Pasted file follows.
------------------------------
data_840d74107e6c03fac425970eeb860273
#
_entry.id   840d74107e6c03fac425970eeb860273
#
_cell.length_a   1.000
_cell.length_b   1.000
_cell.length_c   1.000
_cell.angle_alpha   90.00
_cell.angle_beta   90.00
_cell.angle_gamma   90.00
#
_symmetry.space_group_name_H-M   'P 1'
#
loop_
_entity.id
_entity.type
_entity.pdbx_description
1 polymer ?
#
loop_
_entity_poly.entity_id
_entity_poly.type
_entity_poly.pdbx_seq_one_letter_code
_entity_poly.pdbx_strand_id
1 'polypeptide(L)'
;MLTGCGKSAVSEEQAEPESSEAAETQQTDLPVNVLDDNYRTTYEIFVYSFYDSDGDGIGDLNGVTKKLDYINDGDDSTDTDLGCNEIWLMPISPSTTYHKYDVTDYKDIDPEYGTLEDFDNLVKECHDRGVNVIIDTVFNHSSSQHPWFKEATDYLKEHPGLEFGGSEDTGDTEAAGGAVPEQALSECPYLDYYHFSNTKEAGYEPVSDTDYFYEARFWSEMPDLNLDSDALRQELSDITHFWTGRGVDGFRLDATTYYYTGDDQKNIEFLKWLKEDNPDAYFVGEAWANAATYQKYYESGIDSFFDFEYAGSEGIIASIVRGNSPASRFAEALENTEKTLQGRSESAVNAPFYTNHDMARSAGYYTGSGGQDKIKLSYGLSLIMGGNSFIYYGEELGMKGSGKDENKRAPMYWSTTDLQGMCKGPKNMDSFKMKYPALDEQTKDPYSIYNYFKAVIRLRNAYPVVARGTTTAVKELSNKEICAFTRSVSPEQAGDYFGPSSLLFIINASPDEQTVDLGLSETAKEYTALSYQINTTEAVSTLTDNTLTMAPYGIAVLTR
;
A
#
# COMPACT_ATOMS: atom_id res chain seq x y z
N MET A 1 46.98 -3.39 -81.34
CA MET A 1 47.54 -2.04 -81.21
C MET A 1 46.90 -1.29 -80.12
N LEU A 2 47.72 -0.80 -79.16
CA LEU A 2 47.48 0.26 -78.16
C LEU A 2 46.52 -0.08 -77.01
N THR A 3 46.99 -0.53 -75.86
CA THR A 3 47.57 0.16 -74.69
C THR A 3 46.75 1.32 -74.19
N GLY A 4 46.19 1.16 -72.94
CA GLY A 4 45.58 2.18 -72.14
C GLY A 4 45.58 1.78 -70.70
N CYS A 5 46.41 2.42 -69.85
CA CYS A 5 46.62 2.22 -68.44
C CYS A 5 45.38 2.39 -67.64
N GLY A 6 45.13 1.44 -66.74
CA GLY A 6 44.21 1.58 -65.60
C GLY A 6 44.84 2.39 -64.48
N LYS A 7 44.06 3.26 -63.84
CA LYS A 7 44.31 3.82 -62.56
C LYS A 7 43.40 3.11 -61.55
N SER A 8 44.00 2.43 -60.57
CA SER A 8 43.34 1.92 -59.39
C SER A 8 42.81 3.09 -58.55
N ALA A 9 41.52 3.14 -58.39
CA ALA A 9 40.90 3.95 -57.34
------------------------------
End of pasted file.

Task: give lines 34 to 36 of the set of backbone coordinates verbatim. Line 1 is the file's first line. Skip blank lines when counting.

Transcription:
N LEU A 2 47.72 -0.80 -79.16
CA LEU A 2 47.48 0.26 -78.16
C LEU A 2 46.52 -0.08 -77.01